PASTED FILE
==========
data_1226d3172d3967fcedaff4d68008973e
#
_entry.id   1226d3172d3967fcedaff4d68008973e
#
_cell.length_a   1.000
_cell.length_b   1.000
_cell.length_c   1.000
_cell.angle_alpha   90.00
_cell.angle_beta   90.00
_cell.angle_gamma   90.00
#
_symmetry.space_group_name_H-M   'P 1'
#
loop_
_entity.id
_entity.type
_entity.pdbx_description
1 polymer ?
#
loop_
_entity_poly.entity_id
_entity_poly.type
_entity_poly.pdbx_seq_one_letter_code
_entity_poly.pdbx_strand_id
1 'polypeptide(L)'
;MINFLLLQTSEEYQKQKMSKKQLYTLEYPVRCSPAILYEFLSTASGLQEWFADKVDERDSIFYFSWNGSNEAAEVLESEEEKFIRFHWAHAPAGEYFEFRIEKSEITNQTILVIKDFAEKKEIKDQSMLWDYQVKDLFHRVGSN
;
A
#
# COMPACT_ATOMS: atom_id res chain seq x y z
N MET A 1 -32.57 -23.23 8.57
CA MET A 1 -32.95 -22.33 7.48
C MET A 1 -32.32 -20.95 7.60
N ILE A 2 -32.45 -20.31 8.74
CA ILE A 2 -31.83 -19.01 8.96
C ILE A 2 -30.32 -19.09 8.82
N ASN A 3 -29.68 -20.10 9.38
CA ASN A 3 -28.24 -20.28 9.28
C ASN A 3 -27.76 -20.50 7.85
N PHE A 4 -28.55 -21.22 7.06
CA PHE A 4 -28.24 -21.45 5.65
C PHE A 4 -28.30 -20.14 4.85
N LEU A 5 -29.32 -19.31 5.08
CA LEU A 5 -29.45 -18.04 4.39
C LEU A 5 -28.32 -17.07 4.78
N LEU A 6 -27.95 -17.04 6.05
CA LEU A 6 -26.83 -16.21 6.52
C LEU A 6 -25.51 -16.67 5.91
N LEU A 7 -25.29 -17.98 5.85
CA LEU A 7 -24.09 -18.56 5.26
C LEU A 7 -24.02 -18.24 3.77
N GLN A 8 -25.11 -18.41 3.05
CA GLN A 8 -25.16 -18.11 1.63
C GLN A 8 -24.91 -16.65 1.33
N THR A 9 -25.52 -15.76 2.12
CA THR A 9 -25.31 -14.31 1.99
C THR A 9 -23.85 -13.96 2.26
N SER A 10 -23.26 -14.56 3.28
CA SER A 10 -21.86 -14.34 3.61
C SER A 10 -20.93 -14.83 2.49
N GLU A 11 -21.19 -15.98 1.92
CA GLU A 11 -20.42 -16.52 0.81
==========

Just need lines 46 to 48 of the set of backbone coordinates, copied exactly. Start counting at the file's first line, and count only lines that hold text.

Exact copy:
N LEU A 6 -27.95 -17.04 6.05
CA LEU A 6 -26.83 -16.21 6.52
C LEU A 6 -25.51 -16.67 5.91